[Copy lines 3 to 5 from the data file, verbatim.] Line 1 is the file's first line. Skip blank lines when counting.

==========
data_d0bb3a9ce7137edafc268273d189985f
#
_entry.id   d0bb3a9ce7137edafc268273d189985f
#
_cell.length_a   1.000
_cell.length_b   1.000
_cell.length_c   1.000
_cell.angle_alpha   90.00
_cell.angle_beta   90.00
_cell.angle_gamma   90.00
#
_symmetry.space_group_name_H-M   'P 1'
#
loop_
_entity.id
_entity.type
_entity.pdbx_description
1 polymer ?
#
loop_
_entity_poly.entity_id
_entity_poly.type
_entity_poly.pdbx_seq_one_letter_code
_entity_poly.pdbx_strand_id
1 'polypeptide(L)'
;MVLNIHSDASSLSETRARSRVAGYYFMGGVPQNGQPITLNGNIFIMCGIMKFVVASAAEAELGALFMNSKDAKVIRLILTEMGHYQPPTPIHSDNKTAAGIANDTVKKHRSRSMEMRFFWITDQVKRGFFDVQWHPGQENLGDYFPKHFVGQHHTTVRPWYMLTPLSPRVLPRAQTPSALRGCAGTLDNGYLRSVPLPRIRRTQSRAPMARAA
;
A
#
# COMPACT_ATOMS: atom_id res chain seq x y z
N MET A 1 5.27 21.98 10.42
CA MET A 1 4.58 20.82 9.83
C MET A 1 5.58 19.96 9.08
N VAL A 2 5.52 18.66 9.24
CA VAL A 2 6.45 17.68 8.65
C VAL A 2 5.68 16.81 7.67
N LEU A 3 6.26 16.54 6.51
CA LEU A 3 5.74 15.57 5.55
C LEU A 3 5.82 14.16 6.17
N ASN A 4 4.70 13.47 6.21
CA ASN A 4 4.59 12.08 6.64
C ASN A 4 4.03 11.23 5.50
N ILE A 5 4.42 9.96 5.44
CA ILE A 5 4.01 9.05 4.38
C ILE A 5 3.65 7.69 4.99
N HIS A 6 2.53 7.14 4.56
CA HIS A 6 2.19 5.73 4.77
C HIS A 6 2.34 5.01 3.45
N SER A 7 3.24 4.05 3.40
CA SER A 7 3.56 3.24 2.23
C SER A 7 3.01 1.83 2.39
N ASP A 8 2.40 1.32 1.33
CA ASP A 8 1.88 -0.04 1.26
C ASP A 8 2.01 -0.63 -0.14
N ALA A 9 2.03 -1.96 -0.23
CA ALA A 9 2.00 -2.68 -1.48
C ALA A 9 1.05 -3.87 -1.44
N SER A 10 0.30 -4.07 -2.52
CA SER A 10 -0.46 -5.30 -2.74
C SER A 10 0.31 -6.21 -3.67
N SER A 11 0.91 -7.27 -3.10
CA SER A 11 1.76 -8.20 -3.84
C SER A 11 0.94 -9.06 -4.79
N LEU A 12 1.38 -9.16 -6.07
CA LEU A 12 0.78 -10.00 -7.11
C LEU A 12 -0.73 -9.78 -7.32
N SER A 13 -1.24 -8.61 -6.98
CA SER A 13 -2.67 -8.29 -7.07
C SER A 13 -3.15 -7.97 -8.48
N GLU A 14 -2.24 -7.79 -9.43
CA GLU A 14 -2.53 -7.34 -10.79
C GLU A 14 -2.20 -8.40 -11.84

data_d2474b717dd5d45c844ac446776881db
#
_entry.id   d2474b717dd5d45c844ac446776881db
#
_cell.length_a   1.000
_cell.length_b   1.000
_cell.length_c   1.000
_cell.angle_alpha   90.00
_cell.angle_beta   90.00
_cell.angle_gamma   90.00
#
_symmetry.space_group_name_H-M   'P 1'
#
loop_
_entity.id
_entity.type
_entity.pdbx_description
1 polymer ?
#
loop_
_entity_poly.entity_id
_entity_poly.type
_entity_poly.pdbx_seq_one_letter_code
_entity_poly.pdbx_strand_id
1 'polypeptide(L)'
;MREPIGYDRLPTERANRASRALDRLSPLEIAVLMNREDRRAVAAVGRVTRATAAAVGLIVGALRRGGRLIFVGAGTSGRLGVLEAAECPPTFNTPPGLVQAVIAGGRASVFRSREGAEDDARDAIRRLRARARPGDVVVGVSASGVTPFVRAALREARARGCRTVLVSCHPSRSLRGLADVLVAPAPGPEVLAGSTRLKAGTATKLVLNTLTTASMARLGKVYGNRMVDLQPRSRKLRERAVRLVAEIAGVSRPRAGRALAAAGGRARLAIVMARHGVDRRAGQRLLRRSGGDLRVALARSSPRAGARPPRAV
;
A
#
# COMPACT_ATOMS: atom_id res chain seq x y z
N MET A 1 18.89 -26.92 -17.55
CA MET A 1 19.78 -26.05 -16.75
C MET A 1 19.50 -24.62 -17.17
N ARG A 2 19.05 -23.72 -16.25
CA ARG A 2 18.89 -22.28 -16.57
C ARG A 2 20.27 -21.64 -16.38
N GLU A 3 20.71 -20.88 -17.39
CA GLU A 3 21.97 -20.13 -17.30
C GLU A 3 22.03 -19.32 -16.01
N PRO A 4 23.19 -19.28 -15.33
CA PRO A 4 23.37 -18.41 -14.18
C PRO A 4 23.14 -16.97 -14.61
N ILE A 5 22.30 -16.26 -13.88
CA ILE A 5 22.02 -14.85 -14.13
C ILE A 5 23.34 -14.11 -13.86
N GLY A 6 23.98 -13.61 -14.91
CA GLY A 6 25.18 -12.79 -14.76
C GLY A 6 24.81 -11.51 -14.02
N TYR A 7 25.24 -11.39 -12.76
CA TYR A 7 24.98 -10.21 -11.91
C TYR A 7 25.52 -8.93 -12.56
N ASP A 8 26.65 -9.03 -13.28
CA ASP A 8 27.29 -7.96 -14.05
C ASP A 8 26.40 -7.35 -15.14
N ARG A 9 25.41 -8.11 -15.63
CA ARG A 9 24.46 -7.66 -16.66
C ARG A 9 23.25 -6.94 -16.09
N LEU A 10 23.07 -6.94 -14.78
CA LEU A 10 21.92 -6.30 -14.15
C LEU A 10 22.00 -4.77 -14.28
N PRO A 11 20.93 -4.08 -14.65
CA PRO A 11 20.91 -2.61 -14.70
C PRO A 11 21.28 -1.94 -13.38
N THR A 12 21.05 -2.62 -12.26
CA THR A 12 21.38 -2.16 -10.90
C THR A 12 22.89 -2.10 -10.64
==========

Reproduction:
_entry.id   d0bb3a9ce7137edafc268273d189985f
#
_cell.length_a   1.000